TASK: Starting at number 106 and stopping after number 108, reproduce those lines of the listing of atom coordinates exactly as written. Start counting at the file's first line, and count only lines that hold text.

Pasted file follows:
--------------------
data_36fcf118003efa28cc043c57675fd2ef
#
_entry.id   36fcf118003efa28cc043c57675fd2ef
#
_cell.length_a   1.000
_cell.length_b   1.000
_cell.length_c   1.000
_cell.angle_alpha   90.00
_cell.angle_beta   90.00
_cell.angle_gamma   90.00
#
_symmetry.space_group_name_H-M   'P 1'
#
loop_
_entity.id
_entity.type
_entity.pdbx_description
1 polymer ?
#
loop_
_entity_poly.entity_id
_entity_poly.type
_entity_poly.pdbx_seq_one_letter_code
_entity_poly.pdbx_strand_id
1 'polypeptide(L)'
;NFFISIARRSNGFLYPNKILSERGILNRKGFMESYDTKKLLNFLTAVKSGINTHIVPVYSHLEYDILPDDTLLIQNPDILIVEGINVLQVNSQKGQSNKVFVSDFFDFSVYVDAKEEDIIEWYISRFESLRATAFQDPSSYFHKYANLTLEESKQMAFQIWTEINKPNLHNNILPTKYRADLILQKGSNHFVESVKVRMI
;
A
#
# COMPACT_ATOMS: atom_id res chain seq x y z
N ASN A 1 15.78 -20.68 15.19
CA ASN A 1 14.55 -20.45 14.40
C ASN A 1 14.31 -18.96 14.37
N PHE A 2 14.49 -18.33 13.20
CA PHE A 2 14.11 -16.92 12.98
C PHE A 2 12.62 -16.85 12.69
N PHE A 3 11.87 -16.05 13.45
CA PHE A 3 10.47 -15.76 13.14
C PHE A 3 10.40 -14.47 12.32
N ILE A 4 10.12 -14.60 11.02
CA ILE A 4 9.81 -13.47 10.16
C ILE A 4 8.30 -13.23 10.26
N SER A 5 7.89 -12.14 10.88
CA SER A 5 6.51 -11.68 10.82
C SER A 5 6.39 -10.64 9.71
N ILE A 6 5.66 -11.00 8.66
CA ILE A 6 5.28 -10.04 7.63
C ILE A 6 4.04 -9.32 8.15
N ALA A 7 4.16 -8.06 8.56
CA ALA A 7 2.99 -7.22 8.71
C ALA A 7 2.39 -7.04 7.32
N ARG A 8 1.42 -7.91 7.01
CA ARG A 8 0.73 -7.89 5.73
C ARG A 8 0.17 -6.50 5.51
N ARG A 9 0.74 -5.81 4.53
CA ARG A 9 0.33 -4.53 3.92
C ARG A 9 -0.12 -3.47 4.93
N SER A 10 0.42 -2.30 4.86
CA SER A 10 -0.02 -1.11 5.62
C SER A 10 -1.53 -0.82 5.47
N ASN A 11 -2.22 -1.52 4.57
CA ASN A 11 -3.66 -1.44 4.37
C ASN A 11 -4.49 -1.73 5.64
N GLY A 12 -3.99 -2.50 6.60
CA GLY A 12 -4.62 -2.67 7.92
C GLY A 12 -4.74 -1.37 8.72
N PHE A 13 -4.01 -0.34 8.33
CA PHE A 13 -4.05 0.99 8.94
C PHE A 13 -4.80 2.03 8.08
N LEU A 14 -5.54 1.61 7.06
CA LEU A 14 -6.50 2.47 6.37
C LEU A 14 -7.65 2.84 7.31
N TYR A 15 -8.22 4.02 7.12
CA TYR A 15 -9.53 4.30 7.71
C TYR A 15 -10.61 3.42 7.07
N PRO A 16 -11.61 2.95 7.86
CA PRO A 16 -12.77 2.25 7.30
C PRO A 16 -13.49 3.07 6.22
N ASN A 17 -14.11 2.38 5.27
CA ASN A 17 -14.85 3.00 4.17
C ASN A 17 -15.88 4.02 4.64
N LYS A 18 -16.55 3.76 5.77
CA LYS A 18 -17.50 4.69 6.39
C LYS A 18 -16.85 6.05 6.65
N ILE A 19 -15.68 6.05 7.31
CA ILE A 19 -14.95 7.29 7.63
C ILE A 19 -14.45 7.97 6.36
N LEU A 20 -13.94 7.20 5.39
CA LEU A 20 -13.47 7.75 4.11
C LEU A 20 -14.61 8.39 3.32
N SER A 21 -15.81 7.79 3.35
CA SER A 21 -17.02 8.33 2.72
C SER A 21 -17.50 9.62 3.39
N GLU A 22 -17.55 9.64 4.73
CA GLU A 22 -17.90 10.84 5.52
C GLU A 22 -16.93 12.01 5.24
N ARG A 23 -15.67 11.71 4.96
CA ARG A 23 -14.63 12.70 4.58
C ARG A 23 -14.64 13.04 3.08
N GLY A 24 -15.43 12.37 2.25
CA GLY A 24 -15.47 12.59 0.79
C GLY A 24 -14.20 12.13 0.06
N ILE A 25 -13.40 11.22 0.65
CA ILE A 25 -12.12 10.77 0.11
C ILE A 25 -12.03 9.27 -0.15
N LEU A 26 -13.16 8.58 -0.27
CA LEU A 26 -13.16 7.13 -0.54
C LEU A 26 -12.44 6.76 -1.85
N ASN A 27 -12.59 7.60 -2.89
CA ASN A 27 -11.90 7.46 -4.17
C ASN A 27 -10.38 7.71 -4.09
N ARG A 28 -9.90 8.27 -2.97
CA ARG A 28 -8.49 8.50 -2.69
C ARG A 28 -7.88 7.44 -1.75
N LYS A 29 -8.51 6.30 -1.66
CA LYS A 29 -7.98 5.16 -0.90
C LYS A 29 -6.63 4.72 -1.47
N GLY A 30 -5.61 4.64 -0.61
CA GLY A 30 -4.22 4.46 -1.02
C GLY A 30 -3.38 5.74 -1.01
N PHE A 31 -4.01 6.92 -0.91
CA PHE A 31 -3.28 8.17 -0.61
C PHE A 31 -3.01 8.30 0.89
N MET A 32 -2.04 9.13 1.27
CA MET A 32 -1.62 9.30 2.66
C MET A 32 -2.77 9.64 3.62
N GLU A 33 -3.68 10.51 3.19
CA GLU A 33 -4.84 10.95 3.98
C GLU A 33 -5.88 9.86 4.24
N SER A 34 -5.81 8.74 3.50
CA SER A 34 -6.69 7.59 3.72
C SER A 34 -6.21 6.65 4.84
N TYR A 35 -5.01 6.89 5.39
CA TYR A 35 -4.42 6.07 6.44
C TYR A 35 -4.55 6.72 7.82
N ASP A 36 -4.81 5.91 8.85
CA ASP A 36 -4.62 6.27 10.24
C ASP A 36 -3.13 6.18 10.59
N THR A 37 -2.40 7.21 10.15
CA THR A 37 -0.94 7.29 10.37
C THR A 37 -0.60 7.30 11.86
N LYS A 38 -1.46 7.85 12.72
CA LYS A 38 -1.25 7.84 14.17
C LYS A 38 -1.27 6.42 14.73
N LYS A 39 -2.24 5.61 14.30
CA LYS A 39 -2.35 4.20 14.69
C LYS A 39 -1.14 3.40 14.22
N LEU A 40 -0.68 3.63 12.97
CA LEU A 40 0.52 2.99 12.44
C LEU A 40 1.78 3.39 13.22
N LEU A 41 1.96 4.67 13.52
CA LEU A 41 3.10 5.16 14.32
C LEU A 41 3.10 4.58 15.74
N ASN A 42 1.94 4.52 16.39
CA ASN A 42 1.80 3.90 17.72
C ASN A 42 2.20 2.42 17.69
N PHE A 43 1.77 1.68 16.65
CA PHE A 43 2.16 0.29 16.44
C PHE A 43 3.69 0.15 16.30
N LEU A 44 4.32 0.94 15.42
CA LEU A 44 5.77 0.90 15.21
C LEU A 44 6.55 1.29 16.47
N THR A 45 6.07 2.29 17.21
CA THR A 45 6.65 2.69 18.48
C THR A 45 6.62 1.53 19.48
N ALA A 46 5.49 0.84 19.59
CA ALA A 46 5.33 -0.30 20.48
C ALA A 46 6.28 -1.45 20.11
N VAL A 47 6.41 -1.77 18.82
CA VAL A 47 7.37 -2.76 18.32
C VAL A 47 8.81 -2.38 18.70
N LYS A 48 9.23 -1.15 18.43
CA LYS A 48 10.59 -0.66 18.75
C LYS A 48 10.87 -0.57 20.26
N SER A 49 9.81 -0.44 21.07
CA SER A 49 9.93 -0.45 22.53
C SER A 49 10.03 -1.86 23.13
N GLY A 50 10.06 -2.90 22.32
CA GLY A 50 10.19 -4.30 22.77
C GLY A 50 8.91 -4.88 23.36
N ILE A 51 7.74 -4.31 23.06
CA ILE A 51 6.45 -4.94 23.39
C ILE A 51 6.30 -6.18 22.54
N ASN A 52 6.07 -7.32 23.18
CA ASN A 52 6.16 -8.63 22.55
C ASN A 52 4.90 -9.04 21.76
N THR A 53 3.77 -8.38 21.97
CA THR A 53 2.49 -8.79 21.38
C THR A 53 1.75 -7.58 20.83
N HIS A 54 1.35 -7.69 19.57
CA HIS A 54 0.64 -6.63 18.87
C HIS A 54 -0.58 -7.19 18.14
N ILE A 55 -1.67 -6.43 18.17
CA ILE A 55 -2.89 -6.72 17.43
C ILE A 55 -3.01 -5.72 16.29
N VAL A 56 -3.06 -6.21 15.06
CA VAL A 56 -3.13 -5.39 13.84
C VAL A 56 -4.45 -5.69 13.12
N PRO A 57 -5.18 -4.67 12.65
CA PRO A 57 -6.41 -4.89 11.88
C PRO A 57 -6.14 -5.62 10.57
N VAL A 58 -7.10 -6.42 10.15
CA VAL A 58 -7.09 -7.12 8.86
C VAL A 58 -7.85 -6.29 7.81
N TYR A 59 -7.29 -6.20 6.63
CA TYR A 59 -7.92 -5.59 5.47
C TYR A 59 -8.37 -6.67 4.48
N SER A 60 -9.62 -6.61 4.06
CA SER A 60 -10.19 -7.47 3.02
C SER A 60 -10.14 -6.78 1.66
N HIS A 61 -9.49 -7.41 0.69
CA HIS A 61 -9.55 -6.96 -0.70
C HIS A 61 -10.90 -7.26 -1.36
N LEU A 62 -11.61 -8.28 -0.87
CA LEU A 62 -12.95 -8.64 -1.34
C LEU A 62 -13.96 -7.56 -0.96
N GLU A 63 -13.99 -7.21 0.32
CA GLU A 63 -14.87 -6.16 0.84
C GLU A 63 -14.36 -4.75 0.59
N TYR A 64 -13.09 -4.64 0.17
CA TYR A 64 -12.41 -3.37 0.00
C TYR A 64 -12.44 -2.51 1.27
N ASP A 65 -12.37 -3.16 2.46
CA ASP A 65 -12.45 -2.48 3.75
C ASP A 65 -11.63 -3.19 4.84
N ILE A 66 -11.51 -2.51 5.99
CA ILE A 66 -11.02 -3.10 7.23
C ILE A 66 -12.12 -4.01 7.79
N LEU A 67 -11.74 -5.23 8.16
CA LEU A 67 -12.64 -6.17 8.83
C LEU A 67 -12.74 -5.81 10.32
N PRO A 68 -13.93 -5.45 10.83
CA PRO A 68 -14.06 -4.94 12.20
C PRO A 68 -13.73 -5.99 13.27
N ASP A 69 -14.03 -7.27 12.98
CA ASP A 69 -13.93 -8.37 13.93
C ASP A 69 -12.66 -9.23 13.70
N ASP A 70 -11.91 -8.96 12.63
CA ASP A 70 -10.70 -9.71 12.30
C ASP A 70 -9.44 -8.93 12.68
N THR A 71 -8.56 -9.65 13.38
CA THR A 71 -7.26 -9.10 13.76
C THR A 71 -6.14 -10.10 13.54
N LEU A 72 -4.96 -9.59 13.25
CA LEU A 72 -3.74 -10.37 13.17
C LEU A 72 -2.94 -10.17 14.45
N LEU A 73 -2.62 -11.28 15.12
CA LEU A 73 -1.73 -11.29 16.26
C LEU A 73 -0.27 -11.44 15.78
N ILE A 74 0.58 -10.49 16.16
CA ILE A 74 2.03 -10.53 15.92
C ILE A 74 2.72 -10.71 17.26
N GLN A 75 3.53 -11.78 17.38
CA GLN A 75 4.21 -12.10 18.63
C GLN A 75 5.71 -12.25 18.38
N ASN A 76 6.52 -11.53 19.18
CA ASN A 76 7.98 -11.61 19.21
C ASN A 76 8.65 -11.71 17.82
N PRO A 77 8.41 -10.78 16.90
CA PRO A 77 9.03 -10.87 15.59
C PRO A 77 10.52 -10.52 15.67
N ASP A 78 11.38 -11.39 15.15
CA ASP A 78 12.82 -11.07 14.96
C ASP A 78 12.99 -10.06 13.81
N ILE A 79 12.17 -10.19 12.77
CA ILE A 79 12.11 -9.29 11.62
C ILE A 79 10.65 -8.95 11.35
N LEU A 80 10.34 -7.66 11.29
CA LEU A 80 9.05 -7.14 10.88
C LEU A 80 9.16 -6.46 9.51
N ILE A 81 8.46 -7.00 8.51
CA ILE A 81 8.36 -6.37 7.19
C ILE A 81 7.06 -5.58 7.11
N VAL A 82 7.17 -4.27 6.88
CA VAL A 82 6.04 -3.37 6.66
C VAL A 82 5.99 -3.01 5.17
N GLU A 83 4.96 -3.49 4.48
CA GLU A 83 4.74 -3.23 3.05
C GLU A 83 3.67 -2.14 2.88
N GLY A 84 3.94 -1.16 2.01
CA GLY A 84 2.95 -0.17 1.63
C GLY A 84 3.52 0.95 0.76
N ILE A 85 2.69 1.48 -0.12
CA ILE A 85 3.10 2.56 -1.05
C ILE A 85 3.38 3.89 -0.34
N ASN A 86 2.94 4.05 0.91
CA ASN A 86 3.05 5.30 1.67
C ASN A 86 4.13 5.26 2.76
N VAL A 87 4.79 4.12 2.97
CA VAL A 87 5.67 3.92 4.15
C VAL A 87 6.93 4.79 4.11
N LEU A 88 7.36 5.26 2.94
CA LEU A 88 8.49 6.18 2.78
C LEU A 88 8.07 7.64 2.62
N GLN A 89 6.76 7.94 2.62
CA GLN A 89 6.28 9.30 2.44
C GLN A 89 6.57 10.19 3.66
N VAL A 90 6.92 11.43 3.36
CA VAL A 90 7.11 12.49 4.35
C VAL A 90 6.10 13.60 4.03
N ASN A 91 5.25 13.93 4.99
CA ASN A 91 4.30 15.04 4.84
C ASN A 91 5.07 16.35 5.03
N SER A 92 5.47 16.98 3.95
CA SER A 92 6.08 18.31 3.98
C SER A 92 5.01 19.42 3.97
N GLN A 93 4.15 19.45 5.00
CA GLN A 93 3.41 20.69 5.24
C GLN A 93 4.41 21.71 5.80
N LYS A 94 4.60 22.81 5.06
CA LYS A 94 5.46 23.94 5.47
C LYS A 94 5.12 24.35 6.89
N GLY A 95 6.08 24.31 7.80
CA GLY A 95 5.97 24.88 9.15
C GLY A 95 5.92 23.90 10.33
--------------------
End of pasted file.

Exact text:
N LEU A 26 -13.16 8.58 -0.27
CA LEU A 26 -13.16 7.13 -0.54
C LEU A 26 -12.44 6.76 -1.85